The current in an air-core solenoid is reduced from 3.99 A to zero over 5.9s. The solenoid has 2000 turns per meter and a cross-sectional area of 0.131 m2. Surrounding the solenoid near the center of its length is a second coil of 50 turns. What is the magnitude of the induced emf in the second coil? If the resistance of the second coil is 0.00409 ohm, what is the induced current? I have no idea how to do this.

Expert Answers

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In this case you should apply the law of electromagnetic induction of Faraday.

Ԑi = N(Δφ/Δt)

Where:

Ԑi, is the EMF induced in the coil.

N, is the number of turns of the coil where the EMF is induced.

Δφ = BS, is the variation that occurs in the magnetic flux. In this case, we will consider that the cross section S is equal in both coils.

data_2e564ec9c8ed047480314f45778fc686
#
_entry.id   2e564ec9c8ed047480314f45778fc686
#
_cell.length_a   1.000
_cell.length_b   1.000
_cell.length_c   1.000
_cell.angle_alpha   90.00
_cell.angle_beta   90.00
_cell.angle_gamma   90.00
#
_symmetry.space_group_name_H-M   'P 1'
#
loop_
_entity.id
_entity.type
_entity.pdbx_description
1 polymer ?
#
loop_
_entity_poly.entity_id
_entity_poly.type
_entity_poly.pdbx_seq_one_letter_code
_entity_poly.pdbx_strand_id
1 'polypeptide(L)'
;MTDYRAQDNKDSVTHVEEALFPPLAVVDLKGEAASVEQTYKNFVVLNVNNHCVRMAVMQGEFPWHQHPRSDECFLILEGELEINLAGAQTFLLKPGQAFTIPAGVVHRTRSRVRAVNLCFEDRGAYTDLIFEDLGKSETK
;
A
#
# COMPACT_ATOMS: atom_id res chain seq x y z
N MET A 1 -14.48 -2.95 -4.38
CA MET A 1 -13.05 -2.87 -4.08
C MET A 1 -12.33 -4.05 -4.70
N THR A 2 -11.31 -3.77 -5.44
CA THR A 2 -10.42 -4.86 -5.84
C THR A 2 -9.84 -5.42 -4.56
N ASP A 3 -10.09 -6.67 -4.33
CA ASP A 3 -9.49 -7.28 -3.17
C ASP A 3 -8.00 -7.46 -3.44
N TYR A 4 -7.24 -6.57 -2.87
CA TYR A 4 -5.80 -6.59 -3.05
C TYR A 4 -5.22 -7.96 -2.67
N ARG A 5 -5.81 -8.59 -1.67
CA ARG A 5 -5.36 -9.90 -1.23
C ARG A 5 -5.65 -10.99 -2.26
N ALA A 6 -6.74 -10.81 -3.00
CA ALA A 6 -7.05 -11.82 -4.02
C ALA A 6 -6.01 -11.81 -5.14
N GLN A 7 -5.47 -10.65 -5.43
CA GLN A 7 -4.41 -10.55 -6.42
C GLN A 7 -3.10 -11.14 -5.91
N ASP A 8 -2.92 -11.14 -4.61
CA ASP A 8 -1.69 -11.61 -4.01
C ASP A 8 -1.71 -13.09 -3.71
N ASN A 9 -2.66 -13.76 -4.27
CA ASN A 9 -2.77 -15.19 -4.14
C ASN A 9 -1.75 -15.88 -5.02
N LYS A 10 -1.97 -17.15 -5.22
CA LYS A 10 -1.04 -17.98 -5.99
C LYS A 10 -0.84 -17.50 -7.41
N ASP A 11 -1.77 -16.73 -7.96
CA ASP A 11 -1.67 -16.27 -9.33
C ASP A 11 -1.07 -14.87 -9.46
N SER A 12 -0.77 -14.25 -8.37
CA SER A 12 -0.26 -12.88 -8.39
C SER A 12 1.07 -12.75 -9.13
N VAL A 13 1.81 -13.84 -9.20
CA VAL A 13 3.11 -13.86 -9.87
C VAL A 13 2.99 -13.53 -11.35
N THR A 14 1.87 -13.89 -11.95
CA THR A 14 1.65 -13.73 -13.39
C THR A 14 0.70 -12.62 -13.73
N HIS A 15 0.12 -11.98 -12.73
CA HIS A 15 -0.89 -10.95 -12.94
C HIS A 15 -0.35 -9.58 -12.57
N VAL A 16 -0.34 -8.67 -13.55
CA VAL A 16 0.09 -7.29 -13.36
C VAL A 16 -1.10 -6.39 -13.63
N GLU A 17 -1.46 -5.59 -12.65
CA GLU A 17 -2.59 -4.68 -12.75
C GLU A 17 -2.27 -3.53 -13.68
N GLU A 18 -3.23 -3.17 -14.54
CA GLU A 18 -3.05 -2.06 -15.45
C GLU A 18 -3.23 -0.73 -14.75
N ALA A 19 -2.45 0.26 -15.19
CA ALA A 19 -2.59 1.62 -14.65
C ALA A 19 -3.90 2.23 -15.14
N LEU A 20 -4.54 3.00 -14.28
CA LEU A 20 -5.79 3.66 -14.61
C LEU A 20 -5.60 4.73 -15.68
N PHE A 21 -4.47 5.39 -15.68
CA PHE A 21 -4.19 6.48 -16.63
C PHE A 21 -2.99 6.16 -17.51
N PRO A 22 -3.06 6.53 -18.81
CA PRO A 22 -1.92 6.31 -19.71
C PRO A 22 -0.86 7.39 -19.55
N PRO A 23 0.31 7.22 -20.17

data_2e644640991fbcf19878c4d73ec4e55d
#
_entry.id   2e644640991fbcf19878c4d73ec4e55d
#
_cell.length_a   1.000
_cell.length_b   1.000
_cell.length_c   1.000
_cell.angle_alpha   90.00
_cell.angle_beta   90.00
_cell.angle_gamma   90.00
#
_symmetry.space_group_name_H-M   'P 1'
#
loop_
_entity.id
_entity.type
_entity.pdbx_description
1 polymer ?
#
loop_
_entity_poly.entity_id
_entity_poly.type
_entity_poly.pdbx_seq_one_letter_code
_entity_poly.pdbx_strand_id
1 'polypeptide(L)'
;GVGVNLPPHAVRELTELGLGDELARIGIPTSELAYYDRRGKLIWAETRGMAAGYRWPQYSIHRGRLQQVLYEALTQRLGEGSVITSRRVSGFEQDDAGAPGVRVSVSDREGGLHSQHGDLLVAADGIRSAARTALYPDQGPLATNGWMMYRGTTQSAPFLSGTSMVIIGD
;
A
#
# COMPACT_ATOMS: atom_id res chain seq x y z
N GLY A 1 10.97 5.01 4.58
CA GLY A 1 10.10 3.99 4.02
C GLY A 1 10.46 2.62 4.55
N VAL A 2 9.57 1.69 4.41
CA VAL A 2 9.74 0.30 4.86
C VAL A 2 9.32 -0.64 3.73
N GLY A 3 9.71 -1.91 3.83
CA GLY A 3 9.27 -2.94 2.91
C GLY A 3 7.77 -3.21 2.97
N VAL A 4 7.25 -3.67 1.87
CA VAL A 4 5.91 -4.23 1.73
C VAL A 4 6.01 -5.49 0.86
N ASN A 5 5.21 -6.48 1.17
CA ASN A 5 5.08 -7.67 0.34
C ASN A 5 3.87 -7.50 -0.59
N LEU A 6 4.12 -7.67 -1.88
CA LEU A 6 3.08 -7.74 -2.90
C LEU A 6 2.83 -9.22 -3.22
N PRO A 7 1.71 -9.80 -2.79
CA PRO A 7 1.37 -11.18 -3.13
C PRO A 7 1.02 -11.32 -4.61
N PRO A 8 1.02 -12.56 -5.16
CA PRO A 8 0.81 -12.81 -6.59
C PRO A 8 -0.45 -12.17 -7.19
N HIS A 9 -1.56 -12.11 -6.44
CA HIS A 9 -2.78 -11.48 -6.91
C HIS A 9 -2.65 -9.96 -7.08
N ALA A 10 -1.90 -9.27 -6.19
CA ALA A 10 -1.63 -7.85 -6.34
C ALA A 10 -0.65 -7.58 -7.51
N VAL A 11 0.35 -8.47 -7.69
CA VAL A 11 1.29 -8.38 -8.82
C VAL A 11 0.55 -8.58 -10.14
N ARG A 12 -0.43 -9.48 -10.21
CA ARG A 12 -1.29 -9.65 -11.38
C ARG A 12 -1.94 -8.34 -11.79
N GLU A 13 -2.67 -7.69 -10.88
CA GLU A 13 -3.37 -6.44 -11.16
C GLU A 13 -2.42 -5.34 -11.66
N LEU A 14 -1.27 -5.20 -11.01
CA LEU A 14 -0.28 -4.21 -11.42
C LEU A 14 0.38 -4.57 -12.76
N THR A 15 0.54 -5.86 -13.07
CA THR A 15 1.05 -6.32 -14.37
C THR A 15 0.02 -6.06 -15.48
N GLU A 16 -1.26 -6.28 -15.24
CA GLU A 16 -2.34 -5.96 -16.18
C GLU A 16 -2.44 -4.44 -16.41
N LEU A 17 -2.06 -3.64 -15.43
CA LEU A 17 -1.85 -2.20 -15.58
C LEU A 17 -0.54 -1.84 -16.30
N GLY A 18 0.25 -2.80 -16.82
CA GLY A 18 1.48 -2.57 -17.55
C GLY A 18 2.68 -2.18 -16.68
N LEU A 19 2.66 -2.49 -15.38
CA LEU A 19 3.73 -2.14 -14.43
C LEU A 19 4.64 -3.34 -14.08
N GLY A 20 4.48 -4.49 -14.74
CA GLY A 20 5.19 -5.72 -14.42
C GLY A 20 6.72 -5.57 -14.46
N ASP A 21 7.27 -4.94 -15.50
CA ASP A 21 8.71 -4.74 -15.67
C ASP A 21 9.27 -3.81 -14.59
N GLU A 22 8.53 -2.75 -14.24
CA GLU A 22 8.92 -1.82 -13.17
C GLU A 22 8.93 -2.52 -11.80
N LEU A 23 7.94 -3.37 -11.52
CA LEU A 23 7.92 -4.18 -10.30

Δt, is the time during which the flux is changing.

Let's call #1 to the largest coil and #2 the smaller coil. Then we see that the variation of the magnetic flux in the coil #1, induces an EMF in the coil #2.

So, we can write the Faraday law, for coil #2, in the following way:

Ԑi = N2(Δφ2/Δt) = N2[Δ(B1S2)/Δt)]

The magnetic field of the coil #1 is:

B1 = μ0nI, where μ0 is the magnetic permeability of vacuum, n is the number of turns per unit length of the coil and I is the current.

Substituting in the equation of the EMF and considering that only varies the current, we have:

Ԑi = N2[Δ(μ0nIS2)/Δt)] = (N2μ0nS2)(ΔI/Δt)

Ԑi = (50)(4π*10^-7)(2*10^3)(0.31)(3.99/5.9)

Ԑi = 1.11*10^-2 V

The current is calculated by applying OHM's law:

I = Ԑi/R = (1.11*10^-2)/(4.09*10^-3)

I = 2.7 A

Approved by eNotes Editorial Team

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